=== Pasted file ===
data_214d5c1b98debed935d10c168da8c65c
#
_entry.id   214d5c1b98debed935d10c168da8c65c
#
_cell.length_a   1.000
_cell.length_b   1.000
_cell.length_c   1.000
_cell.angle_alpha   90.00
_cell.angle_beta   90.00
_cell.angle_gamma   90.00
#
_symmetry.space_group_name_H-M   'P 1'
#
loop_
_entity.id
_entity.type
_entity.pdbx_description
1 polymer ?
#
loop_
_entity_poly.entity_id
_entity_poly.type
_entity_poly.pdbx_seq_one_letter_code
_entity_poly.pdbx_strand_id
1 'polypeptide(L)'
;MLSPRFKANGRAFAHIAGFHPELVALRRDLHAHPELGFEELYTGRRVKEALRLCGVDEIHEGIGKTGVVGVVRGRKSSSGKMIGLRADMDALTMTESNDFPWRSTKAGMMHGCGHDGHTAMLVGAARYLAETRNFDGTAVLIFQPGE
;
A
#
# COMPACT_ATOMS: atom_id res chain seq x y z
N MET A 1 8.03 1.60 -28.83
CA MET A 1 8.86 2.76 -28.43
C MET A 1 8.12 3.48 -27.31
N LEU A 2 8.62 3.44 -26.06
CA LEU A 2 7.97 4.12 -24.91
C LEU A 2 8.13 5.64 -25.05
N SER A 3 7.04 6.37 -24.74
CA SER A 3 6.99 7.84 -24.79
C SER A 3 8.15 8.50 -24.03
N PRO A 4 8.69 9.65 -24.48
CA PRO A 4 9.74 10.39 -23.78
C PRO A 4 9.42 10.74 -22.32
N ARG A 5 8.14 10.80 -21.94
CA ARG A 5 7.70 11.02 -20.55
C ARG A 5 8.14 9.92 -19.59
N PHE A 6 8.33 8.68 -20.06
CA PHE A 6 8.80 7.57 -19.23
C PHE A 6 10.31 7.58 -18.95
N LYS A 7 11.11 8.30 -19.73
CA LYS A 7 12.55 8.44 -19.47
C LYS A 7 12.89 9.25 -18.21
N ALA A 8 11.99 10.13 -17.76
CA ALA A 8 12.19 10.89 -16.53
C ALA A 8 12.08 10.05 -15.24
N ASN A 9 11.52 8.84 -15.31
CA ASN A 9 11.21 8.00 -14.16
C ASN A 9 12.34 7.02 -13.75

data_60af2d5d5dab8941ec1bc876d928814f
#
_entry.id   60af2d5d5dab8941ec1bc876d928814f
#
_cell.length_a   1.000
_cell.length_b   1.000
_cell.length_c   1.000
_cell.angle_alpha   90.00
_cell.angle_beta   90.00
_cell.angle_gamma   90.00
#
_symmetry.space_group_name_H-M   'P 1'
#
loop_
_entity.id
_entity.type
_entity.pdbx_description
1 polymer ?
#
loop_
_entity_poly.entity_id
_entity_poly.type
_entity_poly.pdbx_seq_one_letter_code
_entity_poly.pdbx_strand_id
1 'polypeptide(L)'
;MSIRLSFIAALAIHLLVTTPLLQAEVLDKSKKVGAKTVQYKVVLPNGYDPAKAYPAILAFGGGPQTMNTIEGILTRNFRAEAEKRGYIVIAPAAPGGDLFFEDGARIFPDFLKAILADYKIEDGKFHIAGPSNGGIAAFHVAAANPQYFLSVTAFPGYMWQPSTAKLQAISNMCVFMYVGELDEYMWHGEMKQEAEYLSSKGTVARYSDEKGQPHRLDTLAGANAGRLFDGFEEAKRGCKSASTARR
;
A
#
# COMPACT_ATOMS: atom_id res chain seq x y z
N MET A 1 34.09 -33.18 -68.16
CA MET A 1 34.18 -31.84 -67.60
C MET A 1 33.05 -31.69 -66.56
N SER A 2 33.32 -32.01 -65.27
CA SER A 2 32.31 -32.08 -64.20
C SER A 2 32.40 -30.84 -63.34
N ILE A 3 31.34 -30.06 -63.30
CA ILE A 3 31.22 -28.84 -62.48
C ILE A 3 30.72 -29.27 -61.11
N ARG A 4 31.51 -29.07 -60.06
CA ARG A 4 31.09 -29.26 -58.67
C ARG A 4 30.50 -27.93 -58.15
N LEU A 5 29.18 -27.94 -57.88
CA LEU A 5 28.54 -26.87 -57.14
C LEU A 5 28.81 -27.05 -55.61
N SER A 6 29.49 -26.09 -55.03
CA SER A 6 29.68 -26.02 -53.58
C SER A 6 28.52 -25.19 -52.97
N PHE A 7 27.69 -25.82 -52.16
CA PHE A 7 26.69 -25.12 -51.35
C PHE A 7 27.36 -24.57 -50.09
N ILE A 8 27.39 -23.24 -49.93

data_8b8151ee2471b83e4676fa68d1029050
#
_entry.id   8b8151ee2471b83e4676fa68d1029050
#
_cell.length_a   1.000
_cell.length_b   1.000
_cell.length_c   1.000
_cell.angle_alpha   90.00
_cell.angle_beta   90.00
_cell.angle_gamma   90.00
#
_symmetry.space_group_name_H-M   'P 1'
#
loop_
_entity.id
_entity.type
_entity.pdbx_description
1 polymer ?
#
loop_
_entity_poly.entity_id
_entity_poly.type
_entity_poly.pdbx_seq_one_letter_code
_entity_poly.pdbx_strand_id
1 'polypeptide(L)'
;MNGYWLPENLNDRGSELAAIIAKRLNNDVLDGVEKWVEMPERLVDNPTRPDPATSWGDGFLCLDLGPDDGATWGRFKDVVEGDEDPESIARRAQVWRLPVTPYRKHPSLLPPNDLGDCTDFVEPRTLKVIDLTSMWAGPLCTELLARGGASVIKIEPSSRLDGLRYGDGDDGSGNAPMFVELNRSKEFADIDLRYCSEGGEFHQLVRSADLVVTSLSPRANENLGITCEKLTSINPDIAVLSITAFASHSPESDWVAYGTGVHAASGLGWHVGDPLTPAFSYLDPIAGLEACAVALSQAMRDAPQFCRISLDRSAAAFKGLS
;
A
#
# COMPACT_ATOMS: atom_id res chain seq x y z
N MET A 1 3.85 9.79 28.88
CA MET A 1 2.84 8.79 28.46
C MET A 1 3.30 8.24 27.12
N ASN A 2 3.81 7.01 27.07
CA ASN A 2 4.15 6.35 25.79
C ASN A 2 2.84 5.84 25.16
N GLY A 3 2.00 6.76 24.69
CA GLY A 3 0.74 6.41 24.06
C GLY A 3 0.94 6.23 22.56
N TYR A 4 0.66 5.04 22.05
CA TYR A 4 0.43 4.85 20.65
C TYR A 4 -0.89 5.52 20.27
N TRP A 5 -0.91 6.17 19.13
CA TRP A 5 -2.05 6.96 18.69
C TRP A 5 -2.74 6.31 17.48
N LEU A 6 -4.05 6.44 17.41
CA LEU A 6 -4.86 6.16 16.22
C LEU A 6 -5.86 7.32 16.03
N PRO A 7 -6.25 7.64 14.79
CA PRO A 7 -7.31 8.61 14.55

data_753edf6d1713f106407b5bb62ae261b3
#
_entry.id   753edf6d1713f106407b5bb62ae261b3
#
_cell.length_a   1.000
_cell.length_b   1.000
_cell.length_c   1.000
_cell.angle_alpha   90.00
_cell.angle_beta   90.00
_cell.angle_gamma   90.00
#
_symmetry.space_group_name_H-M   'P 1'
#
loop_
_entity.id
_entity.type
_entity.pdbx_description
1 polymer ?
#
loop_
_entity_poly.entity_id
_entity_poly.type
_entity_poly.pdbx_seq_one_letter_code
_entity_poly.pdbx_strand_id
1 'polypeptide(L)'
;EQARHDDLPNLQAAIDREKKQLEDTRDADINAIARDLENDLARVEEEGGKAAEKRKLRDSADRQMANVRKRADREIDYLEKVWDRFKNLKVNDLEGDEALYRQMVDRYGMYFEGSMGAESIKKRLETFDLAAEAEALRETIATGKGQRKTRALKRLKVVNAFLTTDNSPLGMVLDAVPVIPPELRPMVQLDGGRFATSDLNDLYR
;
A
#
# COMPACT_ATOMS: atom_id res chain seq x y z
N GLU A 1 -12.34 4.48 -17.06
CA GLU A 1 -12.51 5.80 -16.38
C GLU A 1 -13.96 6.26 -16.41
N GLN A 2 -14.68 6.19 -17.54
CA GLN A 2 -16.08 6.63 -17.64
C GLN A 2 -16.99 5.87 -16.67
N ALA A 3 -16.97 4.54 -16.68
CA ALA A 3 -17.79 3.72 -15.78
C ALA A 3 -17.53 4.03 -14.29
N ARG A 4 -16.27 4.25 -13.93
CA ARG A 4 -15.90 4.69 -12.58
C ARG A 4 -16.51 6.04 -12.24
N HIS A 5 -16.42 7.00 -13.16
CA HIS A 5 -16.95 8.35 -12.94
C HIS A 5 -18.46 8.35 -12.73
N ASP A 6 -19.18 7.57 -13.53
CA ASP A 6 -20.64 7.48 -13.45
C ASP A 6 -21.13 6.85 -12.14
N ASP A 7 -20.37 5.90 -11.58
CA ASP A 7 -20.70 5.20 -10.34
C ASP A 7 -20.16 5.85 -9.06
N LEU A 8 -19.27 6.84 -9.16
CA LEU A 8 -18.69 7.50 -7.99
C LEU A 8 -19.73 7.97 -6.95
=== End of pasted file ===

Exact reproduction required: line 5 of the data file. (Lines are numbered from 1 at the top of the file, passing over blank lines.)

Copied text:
_cell.length_a   1.000